Friday, 11 December 2020
A dead minke whale with a broken jaw washed up on the beach of the Belgian town of Bredene on Friday, marking the second beaching by a whale of the same species since last year.
The 3.89-metre-long cetacean was discovered with a broken jaw and was found to be very thin, despite its size suggesting it was a young whale.
The whale’s carcass was recovered by Belgium’s Natural Sciences Institute who will hand it over to the universities of Liège and Ghent for an autopsy.
Jan Haelters, a representative of the institute, said that it was possible that the whale died because he could no longer feed due to his jaw, but said that only the autopsy could reveal the cause of death.
“We will investigate the cause of death but also look at the contents of its stomach. It will likely be empty because the animal is very thin,” he told 7sur7.
“The stomach of the last [beached] mink whale was completely full of plastic,” he added, referring to another minke whale found dead on a Belgian beach in 2013.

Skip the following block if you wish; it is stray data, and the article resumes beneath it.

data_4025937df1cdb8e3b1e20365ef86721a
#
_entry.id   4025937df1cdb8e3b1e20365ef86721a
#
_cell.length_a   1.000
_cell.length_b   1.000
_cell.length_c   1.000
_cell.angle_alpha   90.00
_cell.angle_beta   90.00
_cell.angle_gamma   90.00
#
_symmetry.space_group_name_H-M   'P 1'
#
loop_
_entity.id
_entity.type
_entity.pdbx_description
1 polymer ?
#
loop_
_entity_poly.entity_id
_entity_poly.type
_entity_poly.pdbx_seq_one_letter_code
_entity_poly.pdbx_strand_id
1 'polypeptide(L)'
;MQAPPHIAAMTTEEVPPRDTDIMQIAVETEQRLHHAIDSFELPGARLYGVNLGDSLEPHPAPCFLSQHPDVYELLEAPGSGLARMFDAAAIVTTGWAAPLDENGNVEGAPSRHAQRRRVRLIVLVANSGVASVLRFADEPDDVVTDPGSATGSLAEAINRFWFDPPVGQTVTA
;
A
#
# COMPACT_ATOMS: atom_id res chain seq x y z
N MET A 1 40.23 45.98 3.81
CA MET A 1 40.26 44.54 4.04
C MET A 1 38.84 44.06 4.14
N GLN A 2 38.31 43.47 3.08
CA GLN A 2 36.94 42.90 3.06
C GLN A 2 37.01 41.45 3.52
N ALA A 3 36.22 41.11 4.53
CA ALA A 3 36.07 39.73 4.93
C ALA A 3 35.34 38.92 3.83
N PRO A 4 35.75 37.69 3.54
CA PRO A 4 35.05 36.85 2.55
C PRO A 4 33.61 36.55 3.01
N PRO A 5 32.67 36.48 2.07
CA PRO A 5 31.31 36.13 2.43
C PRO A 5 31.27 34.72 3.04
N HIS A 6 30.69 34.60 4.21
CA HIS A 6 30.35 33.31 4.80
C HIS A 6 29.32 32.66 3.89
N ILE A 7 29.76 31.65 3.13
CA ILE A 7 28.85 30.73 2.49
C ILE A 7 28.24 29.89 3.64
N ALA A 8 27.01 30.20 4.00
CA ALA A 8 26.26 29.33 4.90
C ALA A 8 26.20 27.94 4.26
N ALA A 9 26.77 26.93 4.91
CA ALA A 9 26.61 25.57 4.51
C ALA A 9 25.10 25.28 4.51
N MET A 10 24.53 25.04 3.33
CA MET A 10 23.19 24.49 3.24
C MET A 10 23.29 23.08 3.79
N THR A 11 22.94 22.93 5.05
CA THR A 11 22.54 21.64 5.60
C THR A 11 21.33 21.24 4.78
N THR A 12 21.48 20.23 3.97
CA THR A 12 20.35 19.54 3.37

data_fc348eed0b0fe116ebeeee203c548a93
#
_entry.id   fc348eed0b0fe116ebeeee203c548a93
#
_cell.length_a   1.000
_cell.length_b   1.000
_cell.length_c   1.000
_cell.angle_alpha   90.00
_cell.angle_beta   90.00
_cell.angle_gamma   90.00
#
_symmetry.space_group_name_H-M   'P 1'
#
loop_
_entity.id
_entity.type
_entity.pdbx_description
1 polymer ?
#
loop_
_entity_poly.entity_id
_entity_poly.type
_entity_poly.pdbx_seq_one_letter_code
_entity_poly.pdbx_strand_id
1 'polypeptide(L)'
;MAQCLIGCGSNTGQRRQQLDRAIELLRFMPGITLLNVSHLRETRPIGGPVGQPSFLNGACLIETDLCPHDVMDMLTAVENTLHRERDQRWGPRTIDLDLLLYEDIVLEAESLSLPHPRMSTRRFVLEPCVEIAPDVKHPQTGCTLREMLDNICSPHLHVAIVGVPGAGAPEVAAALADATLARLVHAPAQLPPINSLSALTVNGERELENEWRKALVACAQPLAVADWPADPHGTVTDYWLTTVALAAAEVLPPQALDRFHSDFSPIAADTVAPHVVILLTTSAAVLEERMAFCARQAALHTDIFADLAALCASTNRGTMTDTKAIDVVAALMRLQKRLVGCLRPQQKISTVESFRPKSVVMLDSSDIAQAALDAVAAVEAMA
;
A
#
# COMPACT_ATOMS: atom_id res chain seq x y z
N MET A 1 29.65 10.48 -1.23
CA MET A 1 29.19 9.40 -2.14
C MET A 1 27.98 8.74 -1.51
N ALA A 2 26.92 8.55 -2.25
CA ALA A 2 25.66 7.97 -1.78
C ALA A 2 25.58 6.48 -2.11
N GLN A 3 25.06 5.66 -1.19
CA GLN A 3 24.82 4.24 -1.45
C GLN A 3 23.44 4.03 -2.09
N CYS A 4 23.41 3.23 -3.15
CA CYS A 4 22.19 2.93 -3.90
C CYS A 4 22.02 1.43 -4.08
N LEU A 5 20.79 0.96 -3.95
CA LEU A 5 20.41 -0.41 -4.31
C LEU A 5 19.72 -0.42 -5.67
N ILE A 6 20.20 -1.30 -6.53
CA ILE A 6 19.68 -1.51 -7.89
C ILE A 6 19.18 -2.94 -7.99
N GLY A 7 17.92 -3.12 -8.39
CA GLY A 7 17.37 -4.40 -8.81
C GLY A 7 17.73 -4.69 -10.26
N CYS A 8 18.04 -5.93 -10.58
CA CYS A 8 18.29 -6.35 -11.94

Minke whales, members of the rorqual family along with the humpback whale and the blue whale, inhabit the North Sea but are a rare sighting in the sea’s south.
But research has increasingly found that the marine mammals have increasingly been moving south for reasons which remain a mystery to scientists.
“They are much more commonly [seen in the south] than in the past,” Francis Kerckhof, a marine biologist with Institute told Het Nieuwsblad. “There is no exact explanation for the shift.”
Over the past 20 years, a total of six minke whales have been found stranded on Belgian beaches, half of which were found alive in 2013, 1017 and last year.
Two whale carcasses were found in 2004, one of which was found to be a bycatch and another in 2013, which died from swallowing a hotch-potch of plastics.
The Brussels Times